Texas Cooperative Extension, Texas A&M University System
Department of Entomology, Texas A&M University
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Honey Bee Mite
Tracheal bee mite.  Photo by J.G. Thomas.
Click on image to enlarge
Tracheal bee mite.
Photo by J. G. Thomas.
Common Name: Honey bee mite
Scientific Name: Acarapsis woodi (Rennie)
Order: Acari

Description: These mites, which must be dissected from the bee, are very small and a microscope is required to detect them.

They are whitish in color with oval bodies, and have a shiny cuticle with a few long fine hairs on the body and legs.  They are sometimes referred to as "tracheal bee mites" or "honey bee tracheal mites."

Life Cycle: This small mite is an internal parasite of honey bees.   It infests and lives entirely within the tracheal (respiratory) system of honey bees primarily in the prothoracic section, except for short mirgratory episodes.  The queens, drones, and workers are all attacked.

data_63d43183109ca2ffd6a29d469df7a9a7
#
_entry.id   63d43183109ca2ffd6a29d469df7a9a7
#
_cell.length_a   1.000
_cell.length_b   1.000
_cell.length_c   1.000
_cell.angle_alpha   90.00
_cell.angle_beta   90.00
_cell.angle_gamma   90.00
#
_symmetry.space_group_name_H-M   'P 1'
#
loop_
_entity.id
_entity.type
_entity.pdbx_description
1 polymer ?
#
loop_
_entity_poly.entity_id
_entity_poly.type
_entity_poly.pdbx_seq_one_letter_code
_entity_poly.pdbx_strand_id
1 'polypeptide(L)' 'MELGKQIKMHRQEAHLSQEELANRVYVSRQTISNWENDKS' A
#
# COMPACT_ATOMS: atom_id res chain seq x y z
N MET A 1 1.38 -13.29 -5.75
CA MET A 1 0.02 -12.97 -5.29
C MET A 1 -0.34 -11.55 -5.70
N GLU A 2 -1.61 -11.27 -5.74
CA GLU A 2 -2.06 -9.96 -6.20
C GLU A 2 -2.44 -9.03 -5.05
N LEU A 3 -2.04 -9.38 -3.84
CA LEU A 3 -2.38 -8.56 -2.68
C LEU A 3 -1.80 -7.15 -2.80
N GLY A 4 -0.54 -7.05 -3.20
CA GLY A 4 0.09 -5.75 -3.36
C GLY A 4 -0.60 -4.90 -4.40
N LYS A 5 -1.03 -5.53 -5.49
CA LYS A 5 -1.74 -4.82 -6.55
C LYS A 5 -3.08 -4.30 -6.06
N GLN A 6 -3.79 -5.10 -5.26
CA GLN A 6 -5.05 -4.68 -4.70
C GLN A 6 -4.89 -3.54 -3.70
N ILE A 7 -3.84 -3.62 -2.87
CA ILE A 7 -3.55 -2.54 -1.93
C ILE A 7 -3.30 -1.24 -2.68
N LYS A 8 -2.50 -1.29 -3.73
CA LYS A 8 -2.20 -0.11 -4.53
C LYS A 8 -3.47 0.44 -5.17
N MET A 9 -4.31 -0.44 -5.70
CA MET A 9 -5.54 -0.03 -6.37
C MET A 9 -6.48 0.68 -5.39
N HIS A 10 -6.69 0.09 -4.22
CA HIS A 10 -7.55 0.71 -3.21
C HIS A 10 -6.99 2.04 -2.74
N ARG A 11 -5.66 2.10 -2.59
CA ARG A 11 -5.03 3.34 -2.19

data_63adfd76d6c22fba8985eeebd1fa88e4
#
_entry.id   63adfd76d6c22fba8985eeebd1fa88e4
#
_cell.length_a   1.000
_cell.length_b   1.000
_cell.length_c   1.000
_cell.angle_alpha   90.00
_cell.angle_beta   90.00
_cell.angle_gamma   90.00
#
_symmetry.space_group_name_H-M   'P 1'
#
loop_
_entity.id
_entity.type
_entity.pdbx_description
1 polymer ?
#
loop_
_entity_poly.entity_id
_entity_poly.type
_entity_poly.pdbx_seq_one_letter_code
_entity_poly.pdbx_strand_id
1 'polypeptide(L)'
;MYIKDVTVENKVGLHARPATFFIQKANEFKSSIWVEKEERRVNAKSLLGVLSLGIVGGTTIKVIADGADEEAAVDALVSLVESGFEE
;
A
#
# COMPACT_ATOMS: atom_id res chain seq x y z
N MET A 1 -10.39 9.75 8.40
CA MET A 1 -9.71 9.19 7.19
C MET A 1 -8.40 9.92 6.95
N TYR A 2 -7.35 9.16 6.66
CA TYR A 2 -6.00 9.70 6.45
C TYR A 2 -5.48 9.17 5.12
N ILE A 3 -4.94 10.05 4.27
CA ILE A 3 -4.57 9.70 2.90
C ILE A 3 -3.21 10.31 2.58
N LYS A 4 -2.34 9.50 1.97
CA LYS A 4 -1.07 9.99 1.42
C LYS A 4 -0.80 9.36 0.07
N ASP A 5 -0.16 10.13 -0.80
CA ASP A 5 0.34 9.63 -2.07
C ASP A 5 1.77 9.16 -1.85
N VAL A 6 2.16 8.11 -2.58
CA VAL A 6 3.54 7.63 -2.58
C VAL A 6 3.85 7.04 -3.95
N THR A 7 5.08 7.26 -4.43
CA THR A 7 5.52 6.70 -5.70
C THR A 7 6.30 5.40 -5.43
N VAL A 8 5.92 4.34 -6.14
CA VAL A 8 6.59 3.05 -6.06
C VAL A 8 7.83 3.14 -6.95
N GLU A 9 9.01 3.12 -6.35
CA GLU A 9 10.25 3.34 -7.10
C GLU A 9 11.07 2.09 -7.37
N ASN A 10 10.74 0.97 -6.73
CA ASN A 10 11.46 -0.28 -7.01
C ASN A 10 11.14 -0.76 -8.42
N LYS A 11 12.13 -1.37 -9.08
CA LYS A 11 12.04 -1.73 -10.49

Habitat, Food Source(s), Damage: Tracheal bee mites feed by puncturing the breathing tubes of the host with their mouthparts.  They feed on blood from the host.

Pest Status: Honey bees infested by this parasite may become unable to fly.  Heavily infested bees may crawl on the flor of the hive or cluster in the hive.  Life spans of bees are shortened by heavy mite infestations, which cause a condition called acarine disease or acariosis.

Management: See Varroa Mites on Honey Bees.

For additional information, contact your local Texas A&M AgriLife Extension Service agent or search for other state Extension offices.

Literature: Merchant 1995. Pettis and Wilson 1990.


From the book:
Field Guide to Texas Insects,
Drees, B.M. and John Jackman,
Copyright 1999
Gulf Publishing Company,
Houston, Texas

A Field Guide to Common Texas Insects, Bastiaan M. Drees and John A. Jackman.
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